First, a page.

Value reference and relation to each other

How to understand and what is the idea and name of behaviour described below when using repl:
> f x = x * 2
: number → number
> a = 2
2 : number
> b = f a
4 : number
> a = 10
10 : number
> b
20 : number

Why value of b is beeing considered as an application fo a to f and not just the value f returned even though the type of b is stated as beeing number?

What is the idea and the name of this behaviour?

How to detect if b is simply a number or a value related to some other value, because as long as b is related it seems impossible to assign value of different type to a.

z = 1
How to write something like
z = z
z = f z
where the value of z will be taken as atomic one like the value 1 it holds to have equivalent of z = 1 but when writing z = f z the 1 returned will be “new” one

Are those questions or this kind of thinking misguided towards functional programming?

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You have found a bit of an unusual situation because the REPL allows you to re-assign variables. While this is useful to enable experimentation in the REPL, “real” Elm programs do not allow re-assignment.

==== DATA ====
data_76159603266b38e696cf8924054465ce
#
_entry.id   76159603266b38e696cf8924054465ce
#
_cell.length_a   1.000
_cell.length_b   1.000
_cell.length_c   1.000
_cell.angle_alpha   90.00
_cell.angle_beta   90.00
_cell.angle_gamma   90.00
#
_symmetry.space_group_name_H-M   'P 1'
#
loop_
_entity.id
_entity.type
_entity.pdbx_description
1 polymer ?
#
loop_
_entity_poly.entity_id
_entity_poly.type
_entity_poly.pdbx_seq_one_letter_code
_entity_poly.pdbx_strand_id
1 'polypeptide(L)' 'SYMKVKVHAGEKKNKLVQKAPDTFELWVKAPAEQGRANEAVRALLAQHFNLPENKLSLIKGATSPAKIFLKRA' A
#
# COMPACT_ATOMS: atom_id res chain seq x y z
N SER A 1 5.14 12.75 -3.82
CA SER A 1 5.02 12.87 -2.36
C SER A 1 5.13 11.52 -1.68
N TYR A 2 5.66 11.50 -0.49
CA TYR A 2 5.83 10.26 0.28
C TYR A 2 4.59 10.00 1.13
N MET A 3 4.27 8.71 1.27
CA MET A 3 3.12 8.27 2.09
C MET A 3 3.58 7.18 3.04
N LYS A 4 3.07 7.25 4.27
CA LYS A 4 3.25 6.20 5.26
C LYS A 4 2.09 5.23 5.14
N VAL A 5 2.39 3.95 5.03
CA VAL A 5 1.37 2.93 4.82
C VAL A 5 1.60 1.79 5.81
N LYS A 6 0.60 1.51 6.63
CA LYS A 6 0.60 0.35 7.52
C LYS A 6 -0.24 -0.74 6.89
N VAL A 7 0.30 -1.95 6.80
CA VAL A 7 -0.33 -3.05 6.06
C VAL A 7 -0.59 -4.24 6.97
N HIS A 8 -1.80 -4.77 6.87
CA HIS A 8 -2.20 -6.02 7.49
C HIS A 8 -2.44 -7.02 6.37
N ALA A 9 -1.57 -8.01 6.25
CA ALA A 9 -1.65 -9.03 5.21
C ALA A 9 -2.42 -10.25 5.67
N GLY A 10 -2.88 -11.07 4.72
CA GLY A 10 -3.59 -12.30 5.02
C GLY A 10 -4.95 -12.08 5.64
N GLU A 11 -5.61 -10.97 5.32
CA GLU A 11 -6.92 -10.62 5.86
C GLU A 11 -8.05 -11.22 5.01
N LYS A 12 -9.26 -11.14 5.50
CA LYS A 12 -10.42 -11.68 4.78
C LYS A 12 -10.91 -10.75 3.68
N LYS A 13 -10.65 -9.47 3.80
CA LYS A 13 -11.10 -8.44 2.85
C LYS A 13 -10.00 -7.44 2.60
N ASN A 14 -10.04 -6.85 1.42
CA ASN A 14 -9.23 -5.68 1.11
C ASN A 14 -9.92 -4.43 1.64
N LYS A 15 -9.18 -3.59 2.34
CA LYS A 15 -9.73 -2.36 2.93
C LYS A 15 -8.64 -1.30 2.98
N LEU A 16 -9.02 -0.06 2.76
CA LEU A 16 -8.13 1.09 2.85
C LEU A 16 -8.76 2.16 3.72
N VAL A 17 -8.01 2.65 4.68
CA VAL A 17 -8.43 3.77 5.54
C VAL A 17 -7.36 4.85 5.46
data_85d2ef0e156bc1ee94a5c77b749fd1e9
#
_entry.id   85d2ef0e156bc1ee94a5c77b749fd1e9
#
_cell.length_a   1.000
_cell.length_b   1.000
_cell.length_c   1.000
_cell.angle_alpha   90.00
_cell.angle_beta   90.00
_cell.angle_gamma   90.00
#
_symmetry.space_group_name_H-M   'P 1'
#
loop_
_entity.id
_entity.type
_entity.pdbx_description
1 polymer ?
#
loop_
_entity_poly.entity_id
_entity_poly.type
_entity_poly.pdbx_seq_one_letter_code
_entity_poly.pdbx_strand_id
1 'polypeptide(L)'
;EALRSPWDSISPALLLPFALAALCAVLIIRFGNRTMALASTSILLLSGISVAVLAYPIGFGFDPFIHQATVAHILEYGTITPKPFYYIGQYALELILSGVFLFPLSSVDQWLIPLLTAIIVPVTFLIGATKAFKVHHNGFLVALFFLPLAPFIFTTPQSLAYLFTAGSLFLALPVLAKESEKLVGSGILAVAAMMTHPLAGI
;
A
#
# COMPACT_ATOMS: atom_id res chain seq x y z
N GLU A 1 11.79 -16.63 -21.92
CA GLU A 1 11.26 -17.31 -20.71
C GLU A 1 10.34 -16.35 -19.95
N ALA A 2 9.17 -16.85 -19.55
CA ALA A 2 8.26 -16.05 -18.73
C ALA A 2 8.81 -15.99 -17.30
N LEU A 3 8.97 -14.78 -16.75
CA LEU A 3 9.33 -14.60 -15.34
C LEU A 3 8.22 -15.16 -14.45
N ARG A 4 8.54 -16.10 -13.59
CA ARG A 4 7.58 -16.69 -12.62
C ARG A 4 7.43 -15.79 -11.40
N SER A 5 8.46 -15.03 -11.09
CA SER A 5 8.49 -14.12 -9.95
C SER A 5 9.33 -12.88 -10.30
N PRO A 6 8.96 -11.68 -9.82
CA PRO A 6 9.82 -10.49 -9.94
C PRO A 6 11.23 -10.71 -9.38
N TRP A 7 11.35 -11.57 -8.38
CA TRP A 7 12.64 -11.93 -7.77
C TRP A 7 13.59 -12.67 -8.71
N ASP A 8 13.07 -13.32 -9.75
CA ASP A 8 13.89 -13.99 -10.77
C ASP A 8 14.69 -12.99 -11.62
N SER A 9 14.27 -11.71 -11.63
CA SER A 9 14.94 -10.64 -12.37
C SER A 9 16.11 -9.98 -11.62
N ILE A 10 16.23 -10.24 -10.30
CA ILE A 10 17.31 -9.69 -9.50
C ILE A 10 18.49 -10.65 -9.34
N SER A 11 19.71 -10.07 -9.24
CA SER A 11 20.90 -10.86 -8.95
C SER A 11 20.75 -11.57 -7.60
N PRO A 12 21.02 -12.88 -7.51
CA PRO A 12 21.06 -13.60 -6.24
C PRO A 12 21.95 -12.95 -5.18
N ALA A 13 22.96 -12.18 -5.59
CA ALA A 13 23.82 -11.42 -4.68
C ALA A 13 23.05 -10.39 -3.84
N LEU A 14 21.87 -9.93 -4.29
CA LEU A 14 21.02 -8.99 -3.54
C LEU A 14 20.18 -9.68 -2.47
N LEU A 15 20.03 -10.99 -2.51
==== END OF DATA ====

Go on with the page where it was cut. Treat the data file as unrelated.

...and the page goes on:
You can see in this mini executable example that the program refuses to compile rather than returning 20:

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Think about the model that you hold in your head that allows you to predict what the code will do.

In Elm, all you have is a set of declarations. You do not have the flow of time from top to bottom. All declarations are simultaneous.

This allows you to write:

b = a + 1 
a = 2 

The order doesn’t matter.

Now, when interacting with the REPL, you also have a set of declarations BUT the REPL allows you to update the set in order to see consequences for different values. When you later say a = 10 it is like saying “but what if a was 10”. The REPL recomputes all values that depend on a.

So, in your example, b is bound to an expression f a. When you update a, b also updates just like if you have all these declarations in a file and you change one of them, recompile and look at the result. You can also update f to something else and it will also change the value in b.

The declarations in the REPL are also bound to the rules of evaluation so, you cannot have recursive declarations like z = z because those kind of declarations expand to infinity.


Thank you for insightful explanation.

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